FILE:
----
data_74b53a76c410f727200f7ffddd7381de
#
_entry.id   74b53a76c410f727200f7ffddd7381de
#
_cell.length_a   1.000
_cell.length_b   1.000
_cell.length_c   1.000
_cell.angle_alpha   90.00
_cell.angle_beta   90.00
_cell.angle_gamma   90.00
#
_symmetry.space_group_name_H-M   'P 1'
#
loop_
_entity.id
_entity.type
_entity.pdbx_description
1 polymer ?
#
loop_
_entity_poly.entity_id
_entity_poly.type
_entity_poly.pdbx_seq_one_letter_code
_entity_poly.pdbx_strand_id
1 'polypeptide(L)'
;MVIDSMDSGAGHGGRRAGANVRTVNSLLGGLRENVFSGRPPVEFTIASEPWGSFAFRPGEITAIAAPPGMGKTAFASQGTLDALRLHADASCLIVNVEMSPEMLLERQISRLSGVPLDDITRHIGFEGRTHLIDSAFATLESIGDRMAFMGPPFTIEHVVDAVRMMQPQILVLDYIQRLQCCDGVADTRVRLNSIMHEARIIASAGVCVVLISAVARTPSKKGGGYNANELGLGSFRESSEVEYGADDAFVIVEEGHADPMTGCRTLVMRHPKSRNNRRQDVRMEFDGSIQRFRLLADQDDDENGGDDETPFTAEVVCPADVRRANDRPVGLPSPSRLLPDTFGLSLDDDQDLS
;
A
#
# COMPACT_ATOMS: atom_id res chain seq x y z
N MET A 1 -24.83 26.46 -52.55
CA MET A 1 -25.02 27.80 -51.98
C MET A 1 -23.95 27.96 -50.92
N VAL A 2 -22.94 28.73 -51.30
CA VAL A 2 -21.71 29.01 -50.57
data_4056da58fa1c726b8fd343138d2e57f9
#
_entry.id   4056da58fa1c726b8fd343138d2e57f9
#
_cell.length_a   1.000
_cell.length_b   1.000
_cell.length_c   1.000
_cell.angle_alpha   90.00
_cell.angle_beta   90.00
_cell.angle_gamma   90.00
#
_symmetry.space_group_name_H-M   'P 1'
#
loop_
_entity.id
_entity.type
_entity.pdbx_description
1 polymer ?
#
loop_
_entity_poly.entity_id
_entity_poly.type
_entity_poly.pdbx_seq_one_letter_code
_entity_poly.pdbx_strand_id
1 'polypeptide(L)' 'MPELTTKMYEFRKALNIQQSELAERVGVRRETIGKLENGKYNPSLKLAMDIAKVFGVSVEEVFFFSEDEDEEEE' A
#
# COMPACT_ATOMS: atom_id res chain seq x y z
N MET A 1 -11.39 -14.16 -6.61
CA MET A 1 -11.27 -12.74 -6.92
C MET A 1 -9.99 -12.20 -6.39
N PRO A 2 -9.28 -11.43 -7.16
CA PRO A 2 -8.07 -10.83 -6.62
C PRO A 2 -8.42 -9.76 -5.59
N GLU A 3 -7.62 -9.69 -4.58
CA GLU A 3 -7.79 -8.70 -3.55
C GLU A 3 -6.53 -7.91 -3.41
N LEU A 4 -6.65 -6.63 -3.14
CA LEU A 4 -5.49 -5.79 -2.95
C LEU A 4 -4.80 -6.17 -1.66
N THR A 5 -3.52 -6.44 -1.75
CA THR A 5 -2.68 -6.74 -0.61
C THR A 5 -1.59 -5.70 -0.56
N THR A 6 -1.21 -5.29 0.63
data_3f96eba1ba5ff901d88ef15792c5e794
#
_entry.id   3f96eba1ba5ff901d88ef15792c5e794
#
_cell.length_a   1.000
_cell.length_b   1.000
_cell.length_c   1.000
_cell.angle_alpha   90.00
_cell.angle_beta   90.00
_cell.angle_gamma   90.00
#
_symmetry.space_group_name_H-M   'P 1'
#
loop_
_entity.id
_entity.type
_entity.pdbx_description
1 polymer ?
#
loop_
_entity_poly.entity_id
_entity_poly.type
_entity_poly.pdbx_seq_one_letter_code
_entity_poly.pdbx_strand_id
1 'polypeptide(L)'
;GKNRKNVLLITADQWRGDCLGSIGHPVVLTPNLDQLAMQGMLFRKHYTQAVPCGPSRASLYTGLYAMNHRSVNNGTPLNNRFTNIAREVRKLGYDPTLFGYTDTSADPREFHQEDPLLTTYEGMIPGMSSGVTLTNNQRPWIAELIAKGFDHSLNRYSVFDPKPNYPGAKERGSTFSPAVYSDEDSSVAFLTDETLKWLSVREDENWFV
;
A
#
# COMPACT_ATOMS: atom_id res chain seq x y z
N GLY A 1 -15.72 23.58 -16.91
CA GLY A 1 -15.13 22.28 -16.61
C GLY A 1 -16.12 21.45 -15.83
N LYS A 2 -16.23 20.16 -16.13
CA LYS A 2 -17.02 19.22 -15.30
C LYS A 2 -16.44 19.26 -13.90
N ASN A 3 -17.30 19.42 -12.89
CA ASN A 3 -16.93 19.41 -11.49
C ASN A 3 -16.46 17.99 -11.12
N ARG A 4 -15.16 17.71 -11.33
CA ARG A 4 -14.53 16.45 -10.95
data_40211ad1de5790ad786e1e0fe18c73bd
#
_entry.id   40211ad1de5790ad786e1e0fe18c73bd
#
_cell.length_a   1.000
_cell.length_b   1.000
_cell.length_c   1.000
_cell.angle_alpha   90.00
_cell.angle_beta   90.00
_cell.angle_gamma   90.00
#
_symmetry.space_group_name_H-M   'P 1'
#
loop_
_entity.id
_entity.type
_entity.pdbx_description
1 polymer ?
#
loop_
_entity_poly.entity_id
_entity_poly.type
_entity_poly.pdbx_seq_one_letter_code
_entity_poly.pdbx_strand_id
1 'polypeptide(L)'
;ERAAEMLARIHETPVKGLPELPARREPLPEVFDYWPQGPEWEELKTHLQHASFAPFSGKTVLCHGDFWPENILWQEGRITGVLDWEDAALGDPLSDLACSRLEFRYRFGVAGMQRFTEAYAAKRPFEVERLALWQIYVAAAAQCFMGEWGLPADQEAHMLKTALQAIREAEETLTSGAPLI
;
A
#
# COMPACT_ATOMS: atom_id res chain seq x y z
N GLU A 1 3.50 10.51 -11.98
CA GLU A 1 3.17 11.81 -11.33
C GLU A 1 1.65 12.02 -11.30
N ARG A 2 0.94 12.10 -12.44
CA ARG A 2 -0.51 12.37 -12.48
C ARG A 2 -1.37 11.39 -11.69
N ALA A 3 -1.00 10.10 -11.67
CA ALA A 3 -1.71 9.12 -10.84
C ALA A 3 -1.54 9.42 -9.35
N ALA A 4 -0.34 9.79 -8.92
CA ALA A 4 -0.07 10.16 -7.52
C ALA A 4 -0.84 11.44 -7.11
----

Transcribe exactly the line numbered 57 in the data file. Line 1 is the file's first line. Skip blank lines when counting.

_entity_poly.type